As Democrats continue to spin the fake news narrative, because it’s simply impossible that Hillary (the candidate who lost both Wisconsin and Michigan to a Socialist in the Democratic primary) lost fair and square, Former US Ambassador to Russia, Michael McFaul, penned an op-ed in the Washington Post yesterday that suggested registering RT and Sputnik as “foreign agents,” claiming that they “campaigned openly for one candidate, Donald Trump.”
In addition, we know that Russian-government-controlled “media” outlets such as RT and Sputnik campaigned openly for one candidate, Donald Trump. Sputnik even tweeted the hashtag #CrookedHillary. We have laws preventing foreign governments from contributing financial support to candidates. Should we have similar laws about in-kind support? Such regulation seems hard, in tension with our First Amendment, but shouldn’t our lawmakers wrestle with the issue? Should Sputnik and RT employees be accredited as journalists or as foreign agents under the Foreign Agents Registration Act? I don’t know. But we need to know.
Stories also have circulated about Russian and other foreign actors involved in the production of fake news, as well as collaboration between Russian (and other foreign) and American leaders and movements regarding common political agendas, that is, a new “Illiberal International” to replace the old Communist International. What was the full scope of these activities? Did any of these actions influence the election outcome? I don’t know, but we need to know.
Of course, we should probably just ignore the fact that the overwhelming majority of America’s mainstream media also “campaigned openly for one candidate,” Hillary Clinton. We should also ignore McFaul’s inherent hypocrisy in suggesting that foreign media reports should be considered “in-kind” political contributions while blatantly ignoring $100’s of million of dollars of donations made by foreign governments to the Clinton Foundation over the past several years…donations that suddenly ceased when Hillary lost the presidency…but perhaps they just suddenly stopped caring about delivering AIDS medications to poor countries (see “Australia Cuts Clinton Foundation Donations To $0“).
Continuing his hypocritical rant, McFaul also calls for a “bipartisan” investigation of foreign involvement in the 2016 election? Out of curiosity, we wonder why McFaul didn’t bother to call for an independent investigation of Hillary after it became obvious that she ignored a federal subpoena and deleted 1,000s emails all while Bill Clinton was meeting privately with the Attorney General during an active investigation? We guess he saw no real problems there.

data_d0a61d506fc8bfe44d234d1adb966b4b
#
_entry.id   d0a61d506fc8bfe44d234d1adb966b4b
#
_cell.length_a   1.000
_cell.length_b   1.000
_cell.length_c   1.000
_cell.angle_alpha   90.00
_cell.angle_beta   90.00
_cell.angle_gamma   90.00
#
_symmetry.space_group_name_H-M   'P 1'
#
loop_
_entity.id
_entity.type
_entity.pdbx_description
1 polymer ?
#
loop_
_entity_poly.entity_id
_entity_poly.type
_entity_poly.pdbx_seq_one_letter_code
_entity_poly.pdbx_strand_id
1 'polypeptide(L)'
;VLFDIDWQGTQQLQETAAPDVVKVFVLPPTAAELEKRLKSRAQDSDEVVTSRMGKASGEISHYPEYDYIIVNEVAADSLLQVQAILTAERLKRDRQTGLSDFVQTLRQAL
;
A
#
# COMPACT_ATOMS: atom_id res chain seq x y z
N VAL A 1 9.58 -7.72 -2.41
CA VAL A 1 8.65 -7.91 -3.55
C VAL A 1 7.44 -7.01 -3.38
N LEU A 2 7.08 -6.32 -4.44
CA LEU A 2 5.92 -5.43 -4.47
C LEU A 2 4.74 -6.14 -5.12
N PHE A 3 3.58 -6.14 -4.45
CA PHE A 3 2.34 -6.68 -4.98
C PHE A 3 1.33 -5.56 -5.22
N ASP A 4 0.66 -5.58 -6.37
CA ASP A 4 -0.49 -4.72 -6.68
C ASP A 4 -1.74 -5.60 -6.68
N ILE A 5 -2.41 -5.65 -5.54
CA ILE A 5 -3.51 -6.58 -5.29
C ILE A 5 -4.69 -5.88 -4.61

The Obama administration just announced that it plans to conduct an investigation of Russian cybertheft during the 2016 election.
That is a good start (although let’s hope this investigation started long before now!), but it is not enough. First, a serious investigation will take longer than one month; second, the authors of such a report must be bipartisan; third, the scope of such an inquiry must include other forms of interference beyond hacking; and fourth, the actions (and maybe non-actions) of the executive branch during the 2016 campaign must be part of the study.
The only way to generate comprehensive answers to these questions and many more concerning the integrity of our electoral system is for Congress to authorize and support a bipartisan investigation, staffed in part by academics and experts, so that we know better what happened and therefore can make important policy changes before the 2020 elections.
All Americans — Republican, Democrat and other — should want free and fair elections. We must diagnose the problem, including dispelling possible myths about the extent of the problem, before recommending prescriptions. Establishing this commission is an excellent bipartisan step toward preserving this most sacred American value.
Meanwhile, McFaul sent out the following tweet advertising his op-ed, admitting that he doesn’t “know the truth about foreign involvement in our elections.” But that’s not the point is it? The point is simply to raise doubts and suspicions…the mainstream media can do the rest.
— Michael McFaul (@McFaul) December 11, 2016
RT editor-in-chief, Margarita Simonyan, responded to McFaul’s allegations saying they stem from a “personal grudge” from a man who has “
done a great lot to brew an anti-Russian hysteria.”
Commenting on McFaul’s Washington Post article, RT and Sputnik editor-in-chief Margarita Simonyan said his words may stem from a personal grudge against both media outlets, as they often criticize him in their publications.
“In my opinion, McFaul may simply hold a grudge against us. We often criticize him, and criticize him fairly, I have to add, because we know few people who, while being in a position to improve the relations between the two countries, have contributed so much to ruin these relations,” she said.
“And McFaul is exactly the person, who, while being an envoy to Russia, just as before and after it, has done a great lot to brew an anti-Russian hysteria. As you can see, he continues to do so.”
Simonyan described McFaul’s actions as “undiplomatic,” adding that he should understand that measures such as threatening Russian news outlets are always bi-directional, and if “something like that happens to our media in the US, similar measures may be applied in turn to American media working in [Russia].”
“It’s hard for me to predict whether US authorities will ever resort to these [measures], infringing on their own principles and their much advocated freedoms, the freedom of speech and the freedom of the press.”
Of course, “to say you won’t accept the results of an election” is only a “direct threat to our democracy” if you’re a Republican…leftists are completely exempt from these unspoken rules.